Is Outrage Hijacking Our Culture? NYU’s Jay Van Bavel Explains Why Some Content Goes Viral for NPR
In his latest paper, Professor of Psychology Jay Van Bavel explores why moral, emotional content tends to capture our attention more than other kinds of content. He expands on this study for the latest episode of NPR’s Hidden Brain.
In his study of thousands upon thousands of tweets, Jay Van Bavel found that there’s an easy way to dramatically increase likes and retweets: “For every moral, emotional word that people use in a tweet, we found that it increased the rate of retweeting from other people who saw it by 15-20 percent.”
The list of words that could be defined as either moral, emotional, or both ranged from curses, to words like “war,” “hate,” “greed,” and “punish.” These words tend to generate outrage, cause messages to spread, and in turn, create even more outage. “Twitter is weird because there’s a level of outrage, then you have people who are outraged by the outrage, because it’s the wrong type of outrage. Then you have people who are outraged by that outrage. And then you have another group of people who are outraged that you’re not outraged enough.”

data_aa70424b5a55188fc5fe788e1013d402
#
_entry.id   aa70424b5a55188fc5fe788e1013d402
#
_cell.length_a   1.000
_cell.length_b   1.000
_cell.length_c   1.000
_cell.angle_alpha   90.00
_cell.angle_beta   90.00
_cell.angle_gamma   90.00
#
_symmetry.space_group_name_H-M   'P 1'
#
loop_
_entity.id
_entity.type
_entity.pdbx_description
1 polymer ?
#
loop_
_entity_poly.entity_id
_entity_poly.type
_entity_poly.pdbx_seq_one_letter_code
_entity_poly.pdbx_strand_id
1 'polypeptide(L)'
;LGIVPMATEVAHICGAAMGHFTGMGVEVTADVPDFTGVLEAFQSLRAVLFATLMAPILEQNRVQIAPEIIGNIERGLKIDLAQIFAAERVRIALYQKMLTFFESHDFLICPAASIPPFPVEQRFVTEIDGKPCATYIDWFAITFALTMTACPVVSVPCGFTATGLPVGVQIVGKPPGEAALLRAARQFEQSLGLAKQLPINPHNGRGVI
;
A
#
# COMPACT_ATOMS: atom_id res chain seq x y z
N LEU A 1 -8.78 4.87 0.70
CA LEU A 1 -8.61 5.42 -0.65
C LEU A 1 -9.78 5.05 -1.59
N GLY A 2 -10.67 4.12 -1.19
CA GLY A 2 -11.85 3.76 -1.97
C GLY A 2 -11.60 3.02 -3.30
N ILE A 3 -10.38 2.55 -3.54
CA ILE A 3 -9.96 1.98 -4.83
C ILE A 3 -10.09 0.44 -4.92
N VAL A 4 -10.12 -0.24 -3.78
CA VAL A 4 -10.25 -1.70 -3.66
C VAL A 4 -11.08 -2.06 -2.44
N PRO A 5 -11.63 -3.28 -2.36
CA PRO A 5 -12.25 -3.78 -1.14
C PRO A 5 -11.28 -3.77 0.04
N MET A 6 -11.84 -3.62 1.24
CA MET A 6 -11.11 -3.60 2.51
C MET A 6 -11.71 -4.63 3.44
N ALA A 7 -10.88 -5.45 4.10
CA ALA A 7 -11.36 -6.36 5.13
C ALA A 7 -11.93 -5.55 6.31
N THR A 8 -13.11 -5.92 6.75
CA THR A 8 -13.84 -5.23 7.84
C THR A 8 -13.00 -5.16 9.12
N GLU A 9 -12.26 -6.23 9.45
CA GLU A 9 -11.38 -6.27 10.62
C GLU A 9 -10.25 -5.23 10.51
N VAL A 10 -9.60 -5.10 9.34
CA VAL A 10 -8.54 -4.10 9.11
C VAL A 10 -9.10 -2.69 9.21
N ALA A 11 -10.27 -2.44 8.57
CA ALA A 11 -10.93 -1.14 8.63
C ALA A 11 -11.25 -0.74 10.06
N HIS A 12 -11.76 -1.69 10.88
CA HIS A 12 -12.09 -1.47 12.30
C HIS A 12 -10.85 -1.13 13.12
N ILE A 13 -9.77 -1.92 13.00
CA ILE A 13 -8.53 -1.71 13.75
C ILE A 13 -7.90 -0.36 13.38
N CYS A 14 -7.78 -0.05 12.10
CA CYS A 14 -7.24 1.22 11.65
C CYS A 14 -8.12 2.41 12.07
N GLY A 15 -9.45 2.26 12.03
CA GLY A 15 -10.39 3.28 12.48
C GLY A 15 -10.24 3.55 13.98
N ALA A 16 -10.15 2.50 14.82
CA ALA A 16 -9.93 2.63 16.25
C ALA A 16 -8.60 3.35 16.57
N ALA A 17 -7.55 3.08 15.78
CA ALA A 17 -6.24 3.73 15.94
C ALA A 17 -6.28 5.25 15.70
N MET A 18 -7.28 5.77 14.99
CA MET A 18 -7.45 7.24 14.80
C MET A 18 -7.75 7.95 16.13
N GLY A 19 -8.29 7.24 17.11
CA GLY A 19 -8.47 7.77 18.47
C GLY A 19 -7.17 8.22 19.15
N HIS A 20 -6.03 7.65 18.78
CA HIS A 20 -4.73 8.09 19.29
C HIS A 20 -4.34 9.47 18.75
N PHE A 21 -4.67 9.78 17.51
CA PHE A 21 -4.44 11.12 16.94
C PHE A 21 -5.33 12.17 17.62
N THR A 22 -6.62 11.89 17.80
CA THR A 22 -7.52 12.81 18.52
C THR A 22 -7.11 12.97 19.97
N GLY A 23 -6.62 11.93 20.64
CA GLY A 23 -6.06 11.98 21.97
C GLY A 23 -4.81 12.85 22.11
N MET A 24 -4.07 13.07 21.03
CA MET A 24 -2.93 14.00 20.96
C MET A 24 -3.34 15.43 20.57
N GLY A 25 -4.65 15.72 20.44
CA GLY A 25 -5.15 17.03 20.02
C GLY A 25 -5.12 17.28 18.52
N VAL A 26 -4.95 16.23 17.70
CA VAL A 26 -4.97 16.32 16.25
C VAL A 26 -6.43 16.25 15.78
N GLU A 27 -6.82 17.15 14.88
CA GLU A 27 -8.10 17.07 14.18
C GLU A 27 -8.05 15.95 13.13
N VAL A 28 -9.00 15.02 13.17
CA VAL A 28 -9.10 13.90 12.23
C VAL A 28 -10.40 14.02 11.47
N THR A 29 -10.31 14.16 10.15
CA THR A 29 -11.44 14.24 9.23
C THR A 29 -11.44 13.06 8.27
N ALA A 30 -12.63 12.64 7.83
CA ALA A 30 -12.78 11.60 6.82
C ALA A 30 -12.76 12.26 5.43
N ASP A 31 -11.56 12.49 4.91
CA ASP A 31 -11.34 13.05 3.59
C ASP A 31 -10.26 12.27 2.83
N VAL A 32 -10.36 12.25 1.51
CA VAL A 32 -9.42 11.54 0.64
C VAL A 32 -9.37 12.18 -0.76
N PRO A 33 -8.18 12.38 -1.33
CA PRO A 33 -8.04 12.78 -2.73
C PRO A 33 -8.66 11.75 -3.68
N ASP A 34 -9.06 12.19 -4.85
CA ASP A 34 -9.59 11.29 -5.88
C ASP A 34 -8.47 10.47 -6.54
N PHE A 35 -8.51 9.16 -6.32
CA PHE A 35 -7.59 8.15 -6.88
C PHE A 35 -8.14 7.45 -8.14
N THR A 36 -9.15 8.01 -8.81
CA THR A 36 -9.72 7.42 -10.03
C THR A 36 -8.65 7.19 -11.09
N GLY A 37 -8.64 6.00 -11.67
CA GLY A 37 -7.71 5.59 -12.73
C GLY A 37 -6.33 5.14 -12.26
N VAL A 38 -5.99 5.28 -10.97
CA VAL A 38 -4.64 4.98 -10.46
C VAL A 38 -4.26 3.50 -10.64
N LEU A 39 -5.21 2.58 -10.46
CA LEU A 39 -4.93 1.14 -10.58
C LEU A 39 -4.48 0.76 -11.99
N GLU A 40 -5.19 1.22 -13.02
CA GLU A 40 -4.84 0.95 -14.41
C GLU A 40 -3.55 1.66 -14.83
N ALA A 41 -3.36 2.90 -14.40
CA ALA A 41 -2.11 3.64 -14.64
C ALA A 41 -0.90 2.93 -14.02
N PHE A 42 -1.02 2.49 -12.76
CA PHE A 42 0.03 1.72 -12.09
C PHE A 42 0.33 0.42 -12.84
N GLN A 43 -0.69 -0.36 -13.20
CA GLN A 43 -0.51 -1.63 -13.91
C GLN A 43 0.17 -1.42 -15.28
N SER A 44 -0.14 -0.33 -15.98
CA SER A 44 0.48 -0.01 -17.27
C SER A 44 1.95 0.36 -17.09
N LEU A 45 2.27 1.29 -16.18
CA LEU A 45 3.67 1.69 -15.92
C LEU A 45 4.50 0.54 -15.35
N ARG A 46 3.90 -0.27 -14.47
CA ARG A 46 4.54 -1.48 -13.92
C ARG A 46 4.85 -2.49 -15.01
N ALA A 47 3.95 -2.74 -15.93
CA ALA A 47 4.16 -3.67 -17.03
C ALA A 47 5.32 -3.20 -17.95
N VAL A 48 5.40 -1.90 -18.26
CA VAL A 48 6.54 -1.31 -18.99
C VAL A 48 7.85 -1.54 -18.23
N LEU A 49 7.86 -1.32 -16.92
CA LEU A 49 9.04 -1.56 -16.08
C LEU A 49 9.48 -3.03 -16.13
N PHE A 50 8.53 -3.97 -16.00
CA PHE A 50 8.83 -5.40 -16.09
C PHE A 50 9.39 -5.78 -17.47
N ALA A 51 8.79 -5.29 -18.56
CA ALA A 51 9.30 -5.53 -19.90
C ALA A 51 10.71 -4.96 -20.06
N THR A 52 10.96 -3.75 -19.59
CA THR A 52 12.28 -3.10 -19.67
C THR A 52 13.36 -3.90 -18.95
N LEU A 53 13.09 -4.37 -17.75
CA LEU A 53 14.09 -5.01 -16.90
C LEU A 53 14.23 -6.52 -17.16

The different levels and types of outrage co-exist simultaneously, and, says Van Bavel “it cycles through issue after issue on a twenty-four hour basis.”
To listen to the full episode, click here.
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